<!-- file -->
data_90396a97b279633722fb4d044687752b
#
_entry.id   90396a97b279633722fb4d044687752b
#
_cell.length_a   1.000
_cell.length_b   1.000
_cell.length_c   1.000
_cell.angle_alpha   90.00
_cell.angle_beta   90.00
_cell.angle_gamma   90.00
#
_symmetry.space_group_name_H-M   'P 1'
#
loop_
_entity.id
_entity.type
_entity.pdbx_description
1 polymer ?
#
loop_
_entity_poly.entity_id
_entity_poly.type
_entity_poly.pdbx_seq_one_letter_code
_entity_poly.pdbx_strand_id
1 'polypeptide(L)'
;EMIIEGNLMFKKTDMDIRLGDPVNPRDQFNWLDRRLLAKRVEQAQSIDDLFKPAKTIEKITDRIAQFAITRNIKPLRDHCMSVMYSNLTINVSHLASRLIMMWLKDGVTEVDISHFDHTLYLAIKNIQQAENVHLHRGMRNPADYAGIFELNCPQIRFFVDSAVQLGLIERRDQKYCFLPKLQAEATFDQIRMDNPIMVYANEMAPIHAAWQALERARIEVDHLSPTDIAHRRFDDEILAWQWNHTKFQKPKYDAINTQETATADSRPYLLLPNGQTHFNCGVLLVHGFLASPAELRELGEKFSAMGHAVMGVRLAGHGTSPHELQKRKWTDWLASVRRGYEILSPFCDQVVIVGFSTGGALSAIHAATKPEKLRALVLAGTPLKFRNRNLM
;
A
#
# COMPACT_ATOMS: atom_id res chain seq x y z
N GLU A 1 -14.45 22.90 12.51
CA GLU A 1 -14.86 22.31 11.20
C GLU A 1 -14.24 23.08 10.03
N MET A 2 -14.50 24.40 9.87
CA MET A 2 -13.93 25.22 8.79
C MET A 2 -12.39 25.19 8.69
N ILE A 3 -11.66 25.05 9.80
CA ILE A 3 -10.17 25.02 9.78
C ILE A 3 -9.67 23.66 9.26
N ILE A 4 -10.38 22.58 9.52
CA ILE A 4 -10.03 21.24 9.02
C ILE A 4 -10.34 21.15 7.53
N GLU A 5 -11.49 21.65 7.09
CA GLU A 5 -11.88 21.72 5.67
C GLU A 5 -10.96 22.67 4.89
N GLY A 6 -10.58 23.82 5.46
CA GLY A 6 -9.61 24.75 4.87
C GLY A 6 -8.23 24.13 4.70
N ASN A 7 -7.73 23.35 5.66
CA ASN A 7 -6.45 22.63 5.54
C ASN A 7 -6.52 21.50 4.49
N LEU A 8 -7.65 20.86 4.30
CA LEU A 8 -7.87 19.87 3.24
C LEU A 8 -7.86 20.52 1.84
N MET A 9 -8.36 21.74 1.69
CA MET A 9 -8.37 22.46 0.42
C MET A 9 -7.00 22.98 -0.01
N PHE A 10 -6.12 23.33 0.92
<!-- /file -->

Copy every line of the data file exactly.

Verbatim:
data_90396a97b279633722fb4d044687752b
#
_entry.id   90396a97b279633722fb4d044687752b
#
_cell.length_a   1.000
_cell.length_b   1.000
_cell.length_c   1.000
_cell.angle_alpha   90.00
_cell.angle_beta   90.00
_cell.angle_gamma   90.00
#
_symmetry.space_group_name_H-M   'P 1'
#
loop_
_entity.id
_entity.type
_entity.pdbx_description
1 polymer ?
#
loop_
_entity_poly.entity_id
_entity_poly.type
_entity_poly.pdbx_seq_one_letter_code
_entity_poly.pdbx_strand_id
1 'polypeptide(L)'
;EMIIEGNLMFKKTDMDIRLGDPVNPRDQFNWLDRRLLAKRVEQAQSIDDLFKPAKTIEKITDRIAQFAITRNIKPLRDHCMSVMYSNLTINVSHLASRLIMMWLKDGVTEVDISHFDHTLYLAIKNIQQAENVHLHRGMRNPADYAGIFELNCPQIRFFVDSAVQLGLIERRDQKYCFLPKLQAEATFDQIRMDNPIMVYANEMAPIHAAWQALERARIEVDHLSPTDIAHRRFDDEILAWQWNHTKFQKPKYDAINTQETATADSRPYLLLPNGQTHFNCGVLLVHGFLASPAELRELGEKFSAMGHAVMGVRLAGHGTSPHELQKRKWTDWLASVRRGYEILSPFCDQVVIVGFSTGGALSAIHAATKPEKLRALVLAGTPLKFRNRNLM
;
A
#
# COMPACT_ATOMS: atom_id res chain seq x y z
N GLU A 1 -14.45 22.90 12.51
CA GLU A 1 -14.86 22.31 11.20
C GLU A 1 -14.24 23.08 10.03
N MET A 2 -14.50 24.40 9.87
CA MET A 2 -13.93 25.22 8.79
C MET A 2 -12.39 25.19 8.69
N ILE A 3 -11.66 25.05 9.80
CA ILE A 3 -10.17 25.02 9.78
C ILE A 3 -9.67 23.66 9.26
N ILE A 4 -10.38 22.58 9.52
CA ILE A 4 -10.03 21.24 9.02
C ILE A 4 -10.34 21.15 7.53
N GLU A 5 -11.49 21.65 7.09
CA GLU A 5 -11.88 21.72 5.67
C GLU A 5 -10.96 22.67 4.89
N GLY A 6 -10.58 23.82 5.46
CA GLY A 6 -9.61 24.75 4.87
C GLY A 6 -8.23 24.13 4.70
N ASN A 7 -7.73 23.35 5.66
CA ASN A 7 -6.45 22.63 5.54
C ASN A 7 -6.52 21.50 4.49
N LEU A 8 -7.65 20.86 4.30
CA LEU A 8 -7.87 19.87 3.24
C LEU A 8 -7.86 20.52 1.84
N MET A 9 -8.36 21.74 1.69
CA MET A 9 -8.37 22.46 0.42
C MET A 9 -7.00 22.98 -0.01
N PHE A 10 -6.12 23.33 0.92